Validation of the Utah Registry of Autism and Developmental Disabilities: A State-Wide Registry for Autism Spectrum Disorder
Objectives: 1) Validate URADD’s ascertainment of children with ASD against the Utah Autism and Developmental Disabilities Monitoring (UT-ADDM) project’s ascertainment of children with ASD. 2) Determine the impact of imposing a more stringent definition of ASD on URADD prevalence estimates, sensitivity, and specificity.
Methods: URADD uses two ascertainment methods. The first is a passive surveillance system in which individuals with ASD are identified by birth cohort based on a community medical ASD diagnosis and/or autism special education eligibility (URADD method). Second, URADD previously participated in the CDC’s ADDM Network in surveillance years (SY) 2002, 2008, 2010, and 2012. ADDM uses a retrospective record review approach to identify children who meet ASD case definition based on DSM-IV-TR criteria (UT-ADDM method). For this study, eight-year-old children identified with ASD, residing in the three county UT-ADDM surveillance area in SY2010 or SY2012 were categorized by ascertainment method: URADD, UT-ADDM, or both. ASD prevalence was estimated by ascertainment method and compared using a chi-square test. The sensitivity and specificity of URADD ASD case status was estimated using UT-ADDM as the gold standard. A more stringent URADD definition was subsequently imposed by limiting ascertainment to children with ≥ 2 medical ASD diagnoses and/or an autism special education eligibility. URADD-based ASD prevalence, sensitivity, and specificity analyses were subsequently repeated.
Results: Collectively, 872 and 1141 eight-year-old children were identified with ASD by UT-ADDM and URADD, respectively for SYs 2010/2012. 74% of eight-year-old children identified with ASD in SYs 2010/2010 were ascertained by both UT-ADDM and URADD (N=647). URADD’s ASD prevalence estimate (23/1,000 eight-year-old children (95% Confidence Interval (CI)): 22.1-24.8) was statistically significantly higher than UT-ADDM’s (18/1,000 eight-year-old children (95% CI: 16.8-19.1); p-value < 0.0001). Sensitivity and specificity of URADD case ascertainment was 81.7% and 96.4%, respectively. After removing the 263 cases ascertained by URADD based on a single medical diagnosis, URADD’s prevalence was reduced to 14.0/1,000 (95% CI: 12.9-14.9) eight-year-old children, and sensitivity and specificity of URADD versus UT-ADDM changed to 58.5% and 98.6%, respectively.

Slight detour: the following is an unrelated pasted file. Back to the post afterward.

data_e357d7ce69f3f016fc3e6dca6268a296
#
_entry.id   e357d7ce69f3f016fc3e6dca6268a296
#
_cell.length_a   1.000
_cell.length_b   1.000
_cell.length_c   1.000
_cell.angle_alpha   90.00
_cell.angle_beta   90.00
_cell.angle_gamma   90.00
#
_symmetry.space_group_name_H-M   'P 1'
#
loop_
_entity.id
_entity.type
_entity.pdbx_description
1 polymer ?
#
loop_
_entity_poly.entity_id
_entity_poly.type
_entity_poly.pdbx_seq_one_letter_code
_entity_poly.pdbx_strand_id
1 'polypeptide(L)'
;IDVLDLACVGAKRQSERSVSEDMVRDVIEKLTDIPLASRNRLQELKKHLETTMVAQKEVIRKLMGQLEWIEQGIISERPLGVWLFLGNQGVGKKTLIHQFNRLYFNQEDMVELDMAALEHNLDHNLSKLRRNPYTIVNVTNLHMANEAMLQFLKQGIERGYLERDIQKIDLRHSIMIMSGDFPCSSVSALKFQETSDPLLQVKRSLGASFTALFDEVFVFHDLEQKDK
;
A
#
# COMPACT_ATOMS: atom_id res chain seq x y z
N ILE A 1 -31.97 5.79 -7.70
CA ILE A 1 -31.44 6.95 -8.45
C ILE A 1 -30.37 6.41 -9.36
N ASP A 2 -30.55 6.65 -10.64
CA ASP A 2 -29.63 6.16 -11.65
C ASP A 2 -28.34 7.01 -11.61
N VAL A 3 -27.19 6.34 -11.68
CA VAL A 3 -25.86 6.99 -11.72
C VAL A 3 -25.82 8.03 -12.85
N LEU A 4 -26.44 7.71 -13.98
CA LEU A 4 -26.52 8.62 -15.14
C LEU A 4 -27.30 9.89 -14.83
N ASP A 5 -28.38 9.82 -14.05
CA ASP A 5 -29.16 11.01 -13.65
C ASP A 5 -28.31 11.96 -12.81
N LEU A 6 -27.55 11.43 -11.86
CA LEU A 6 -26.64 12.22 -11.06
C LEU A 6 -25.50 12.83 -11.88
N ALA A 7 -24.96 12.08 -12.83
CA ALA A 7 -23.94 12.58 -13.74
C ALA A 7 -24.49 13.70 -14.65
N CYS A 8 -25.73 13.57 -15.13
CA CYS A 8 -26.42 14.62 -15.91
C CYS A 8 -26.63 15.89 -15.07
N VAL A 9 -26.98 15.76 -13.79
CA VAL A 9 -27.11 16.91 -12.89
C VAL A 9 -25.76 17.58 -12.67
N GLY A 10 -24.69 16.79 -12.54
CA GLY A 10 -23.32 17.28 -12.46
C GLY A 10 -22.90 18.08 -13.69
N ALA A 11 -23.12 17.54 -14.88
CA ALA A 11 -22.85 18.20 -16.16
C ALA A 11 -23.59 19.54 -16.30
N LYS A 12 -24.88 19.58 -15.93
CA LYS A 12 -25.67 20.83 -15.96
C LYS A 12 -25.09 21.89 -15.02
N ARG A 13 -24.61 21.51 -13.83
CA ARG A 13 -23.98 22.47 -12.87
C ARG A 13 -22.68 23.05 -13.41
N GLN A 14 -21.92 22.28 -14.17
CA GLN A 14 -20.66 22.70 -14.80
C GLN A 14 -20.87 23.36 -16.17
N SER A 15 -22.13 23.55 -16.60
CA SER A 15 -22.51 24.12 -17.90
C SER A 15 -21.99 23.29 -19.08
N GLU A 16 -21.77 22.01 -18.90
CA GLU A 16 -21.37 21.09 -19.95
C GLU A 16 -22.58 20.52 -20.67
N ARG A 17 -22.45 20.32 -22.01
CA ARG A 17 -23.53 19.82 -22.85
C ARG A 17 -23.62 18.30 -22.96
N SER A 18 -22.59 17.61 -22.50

Conclusions: URADD’s high sensitivity and specificity compared with UT-ADDM validates URADD’s community-based approach to ASD case ascertainment. URADD’s approach results in higher ASD prevalence estimates than the UT-ADDM method suggesting that the URADD approach may be more susceptible to identifying persons who are false-positive for ASD. However, imposing a stricter definition of ASD on URADD resulted in a marked decrease in sensitivity and only a minimal increase in specificity. From a public health perspective, URADD’s capacity to conduct complete population-wide ASD ascertainment outweighs the risk of mis-classifying a small proportion of unaffected persons.